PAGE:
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Open Access Highly Accessed Research article

Expression of HNF4alpha in the human and rat choroid plexus – Implications for drug transport across the blood-cerebrospinal-fluid (CSF) barrier

Monika Niehof1 and Jürgen Borlak12*

Author Affiliations

1 Fraunhofer Institute for Toxicology and Experimental Medicine, Center of Molecular Medicine and Medical Biotechnology, Nikolai-Fuchs-Str. 1, 30625 Hannover, Germany

2 Center of Pharmacology and Toxicology, Medical School of Hannover, Carl-Neuberg-Str. 1, 30625 Hannover, Germany

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BMC Molecular Biology 2009, 10:68  doi:10.1186/1471-2199-10-68

Published: 3 July 2009

Abstract

Background

The choroid plexus consists of highly differentiated epithelium and functions as a barrier at the interface of the blood-cerebrospinal-fluid (CSF). This tissue may therefore determine the bioavailability and transport of drugs to the brain. Little is known about the expression of drug and xenobiotic metabolizing enzymes (DME) and of drug transporters in the human choroid plexus. Notably, the transcription factor and zinc finger protein HNF4alpha is a master regulator of DMEs and of drug transporters. As of today its activity in the blood-CSF barrier is unknown. Here we report our efforts in determining HNF4alpha activity in the regulation of ABC transporters in the human and rat choroid plexus.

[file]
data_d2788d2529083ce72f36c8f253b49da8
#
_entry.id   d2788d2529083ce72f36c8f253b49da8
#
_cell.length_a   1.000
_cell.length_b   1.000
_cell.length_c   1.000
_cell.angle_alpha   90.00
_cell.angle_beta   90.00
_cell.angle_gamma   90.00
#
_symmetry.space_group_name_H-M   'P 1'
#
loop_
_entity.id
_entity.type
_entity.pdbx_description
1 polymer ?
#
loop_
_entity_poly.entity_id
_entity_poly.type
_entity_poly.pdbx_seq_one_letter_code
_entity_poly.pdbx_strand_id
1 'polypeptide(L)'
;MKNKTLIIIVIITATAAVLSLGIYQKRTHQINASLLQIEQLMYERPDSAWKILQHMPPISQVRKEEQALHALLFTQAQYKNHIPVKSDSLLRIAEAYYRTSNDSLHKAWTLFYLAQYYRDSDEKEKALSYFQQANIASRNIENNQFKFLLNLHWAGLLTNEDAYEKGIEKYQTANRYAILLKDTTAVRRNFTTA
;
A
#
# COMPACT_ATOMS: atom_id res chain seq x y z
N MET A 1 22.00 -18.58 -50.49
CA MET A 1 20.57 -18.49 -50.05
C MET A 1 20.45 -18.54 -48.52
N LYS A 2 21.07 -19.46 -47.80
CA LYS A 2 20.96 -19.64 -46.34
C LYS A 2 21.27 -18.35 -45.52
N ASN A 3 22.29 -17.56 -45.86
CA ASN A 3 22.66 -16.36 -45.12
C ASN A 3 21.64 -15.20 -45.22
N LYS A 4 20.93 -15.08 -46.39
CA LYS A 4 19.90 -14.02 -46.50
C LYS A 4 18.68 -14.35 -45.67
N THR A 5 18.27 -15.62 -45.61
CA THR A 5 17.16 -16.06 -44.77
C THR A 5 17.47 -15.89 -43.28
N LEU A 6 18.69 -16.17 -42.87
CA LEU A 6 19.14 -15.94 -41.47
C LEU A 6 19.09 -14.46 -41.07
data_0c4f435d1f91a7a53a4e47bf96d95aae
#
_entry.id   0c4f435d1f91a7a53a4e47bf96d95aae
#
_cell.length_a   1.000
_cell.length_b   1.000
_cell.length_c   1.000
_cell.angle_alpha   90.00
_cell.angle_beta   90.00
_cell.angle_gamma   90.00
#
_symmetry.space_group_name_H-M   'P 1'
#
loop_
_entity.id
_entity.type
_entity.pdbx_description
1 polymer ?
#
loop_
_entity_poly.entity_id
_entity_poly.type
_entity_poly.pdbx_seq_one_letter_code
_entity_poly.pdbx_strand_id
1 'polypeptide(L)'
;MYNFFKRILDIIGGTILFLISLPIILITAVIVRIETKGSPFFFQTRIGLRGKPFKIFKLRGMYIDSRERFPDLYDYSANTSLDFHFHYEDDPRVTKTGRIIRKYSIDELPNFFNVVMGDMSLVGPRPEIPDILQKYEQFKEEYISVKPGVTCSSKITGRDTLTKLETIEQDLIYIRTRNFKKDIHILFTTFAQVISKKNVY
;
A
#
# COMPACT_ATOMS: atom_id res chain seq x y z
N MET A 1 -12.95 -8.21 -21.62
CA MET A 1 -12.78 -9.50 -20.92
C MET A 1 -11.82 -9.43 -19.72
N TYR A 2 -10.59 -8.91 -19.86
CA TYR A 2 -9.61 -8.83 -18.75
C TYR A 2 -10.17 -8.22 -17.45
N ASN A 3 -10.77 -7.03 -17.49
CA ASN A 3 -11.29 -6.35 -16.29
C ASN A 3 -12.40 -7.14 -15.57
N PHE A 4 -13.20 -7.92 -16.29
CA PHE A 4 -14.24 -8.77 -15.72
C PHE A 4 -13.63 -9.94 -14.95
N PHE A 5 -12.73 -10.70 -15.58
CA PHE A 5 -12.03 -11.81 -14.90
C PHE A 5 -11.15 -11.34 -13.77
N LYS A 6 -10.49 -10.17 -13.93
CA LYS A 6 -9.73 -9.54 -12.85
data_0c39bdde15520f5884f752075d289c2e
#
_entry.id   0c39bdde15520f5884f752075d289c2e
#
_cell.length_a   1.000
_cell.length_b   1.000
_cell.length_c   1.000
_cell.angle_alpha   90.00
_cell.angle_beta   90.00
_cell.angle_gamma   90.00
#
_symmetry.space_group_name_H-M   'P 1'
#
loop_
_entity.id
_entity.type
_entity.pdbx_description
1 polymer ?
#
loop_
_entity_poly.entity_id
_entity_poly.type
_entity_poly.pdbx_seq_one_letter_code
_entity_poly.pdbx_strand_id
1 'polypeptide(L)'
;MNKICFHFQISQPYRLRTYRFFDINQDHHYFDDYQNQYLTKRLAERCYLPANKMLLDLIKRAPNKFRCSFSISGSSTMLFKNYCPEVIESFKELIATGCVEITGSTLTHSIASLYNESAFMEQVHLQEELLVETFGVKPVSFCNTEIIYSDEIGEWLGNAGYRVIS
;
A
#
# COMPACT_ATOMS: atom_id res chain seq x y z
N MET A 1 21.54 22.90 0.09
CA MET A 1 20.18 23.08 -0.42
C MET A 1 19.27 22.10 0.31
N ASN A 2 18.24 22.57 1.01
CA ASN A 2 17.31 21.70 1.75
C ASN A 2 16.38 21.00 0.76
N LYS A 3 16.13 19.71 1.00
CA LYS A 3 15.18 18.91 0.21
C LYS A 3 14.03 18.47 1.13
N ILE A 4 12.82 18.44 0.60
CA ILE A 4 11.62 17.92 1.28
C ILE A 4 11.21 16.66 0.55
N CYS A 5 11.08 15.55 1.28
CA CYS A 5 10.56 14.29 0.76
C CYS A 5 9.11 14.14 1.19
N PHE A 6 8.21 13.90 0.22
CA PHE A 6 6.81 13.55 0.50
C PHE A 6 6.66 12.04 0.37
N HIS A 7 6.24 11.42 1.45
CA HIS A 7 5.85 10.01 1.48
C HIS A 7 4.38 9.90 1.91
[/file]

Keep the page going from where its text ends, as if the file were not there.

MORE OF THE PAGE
Results

We report expression of HNF4alpha by qRT-PCR and by immunohistochemistry and evidence transcript expression of the ATP-binding cassette transporters ABCB1, ABCB4, ABCC1-6 in choroid plexus. Additionally, HNF4alpha DNA binding activity at regulatory sequences of ABCB4 and ABCC1 was determined by EMSA bandshift assays with a specific antibody. We then performed siRNA mediated functional knock down of HNF4alpha in Caco-2 cells and found ABCC1 gene expression to be repressed in cell culture experiments.

Conclusion

Our study evidences activity of HNF4alpha in human and rat choroid plexus. This transcription factor targets DMEs and drug transporters and may well determine availability of drugs at the blood-CSF barrier.